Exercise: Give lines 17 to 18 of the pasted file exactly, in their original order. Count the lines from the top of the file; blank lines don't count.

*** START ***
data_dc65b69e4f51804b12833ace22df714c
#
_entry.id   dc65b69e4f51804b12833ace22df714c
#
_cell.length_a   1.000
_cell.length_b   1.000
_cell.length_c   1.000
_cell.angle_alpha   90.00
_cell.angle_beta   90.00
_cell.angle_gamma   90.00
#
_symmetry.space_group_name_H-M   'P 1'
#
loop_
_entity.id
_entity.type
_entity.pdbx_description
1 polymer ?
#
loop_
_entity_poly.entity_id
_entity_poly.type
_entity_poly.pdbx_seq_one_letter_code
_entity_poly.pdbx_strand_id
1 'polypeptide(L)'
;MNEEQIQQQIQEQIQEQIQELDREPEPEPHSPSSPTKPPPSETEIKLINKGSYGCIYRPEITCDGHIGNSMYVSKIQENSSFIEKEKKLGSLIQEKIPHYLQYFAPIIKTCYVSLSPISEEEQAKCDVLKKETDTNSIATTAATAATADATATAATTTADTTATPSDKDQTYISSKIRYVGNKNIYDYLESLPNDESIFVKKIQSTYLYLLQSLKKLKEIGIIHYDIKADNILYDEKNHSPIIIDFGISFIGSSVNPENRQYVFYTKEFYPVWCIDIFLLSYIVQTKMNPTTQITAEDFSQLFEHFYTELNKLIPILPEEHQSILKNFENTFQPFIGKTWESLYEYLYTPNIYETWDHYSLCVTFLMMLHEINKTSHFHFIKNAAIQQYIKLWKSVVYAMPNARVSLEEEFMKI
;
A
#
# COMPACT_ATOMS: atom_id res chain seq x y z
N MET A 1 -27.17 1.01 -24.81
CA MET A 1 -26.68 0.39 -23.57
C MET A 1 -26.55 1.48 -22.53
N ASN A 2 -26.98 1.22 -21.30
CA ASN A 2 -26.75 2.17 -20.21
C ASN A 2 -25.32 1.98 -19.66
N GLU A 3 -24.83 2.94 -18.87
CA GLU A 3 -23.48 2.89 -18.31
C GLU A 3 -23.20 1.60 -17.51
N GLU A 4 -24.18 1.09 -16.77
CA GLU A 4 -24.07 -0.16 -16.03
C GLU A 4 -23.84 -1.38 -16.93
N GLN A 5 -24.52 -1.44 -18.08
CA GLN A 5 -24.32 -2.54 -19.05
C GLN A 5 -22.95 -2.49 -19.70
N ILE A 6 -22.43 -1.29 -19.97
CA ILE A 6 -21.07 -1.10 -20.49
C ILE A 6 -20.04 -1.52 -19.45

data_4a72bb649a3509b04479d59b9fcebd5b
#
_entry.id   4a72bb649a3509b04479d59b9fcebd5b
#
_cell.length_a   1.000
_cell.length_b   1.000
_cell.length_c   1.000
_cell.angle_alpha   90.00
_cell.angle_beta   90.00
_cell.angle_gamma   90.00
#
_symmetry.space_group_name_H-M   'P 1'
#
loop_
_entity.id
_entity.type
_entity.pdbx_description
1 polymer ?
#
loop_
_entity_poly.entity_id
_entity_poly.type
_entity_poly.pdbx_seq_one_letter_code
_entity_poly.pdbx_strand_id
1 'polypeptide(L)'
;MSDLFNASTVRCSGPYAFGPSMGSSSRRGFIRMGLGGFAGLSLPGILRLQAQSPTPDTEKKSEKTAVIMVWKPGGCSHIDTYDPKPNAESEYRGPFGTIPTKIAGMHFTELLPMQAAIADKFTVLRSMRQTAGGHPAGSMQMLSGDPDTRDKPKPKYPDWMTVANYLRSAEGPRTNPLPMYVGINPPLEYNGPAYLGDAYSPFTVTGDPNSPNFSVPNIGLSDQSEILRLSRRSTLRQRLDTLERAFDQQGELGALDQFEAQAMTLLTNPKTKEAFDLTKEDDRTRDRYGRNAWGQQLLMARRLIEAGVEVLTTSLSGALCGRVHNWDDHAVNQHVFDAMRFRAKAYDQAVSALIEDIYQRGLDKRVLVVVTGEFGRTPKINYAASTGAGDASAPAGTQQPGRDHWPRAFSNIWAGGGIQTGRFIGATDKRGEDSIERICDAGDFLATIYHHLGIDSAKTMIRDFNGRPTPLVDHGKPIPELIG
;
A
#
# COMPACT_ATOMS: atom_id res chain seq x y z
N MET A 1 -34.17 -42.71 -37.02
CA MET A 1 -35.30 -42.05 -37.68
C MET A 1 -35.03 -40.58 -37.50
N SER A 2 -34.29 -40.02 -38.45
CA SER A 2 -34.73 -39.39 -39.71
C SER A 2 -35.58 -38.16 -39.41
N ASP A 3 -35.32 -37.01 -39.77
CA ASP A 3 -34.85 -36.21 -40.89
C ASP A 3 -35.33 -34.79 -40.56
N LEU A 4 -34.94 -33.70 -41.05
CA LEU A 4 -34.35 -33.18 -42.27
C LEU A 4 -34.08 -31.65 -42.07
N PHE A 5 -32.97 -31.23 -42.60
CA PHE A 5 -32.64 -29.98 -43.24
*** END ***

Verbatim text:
_entity.pdbx_description
1 polymer ?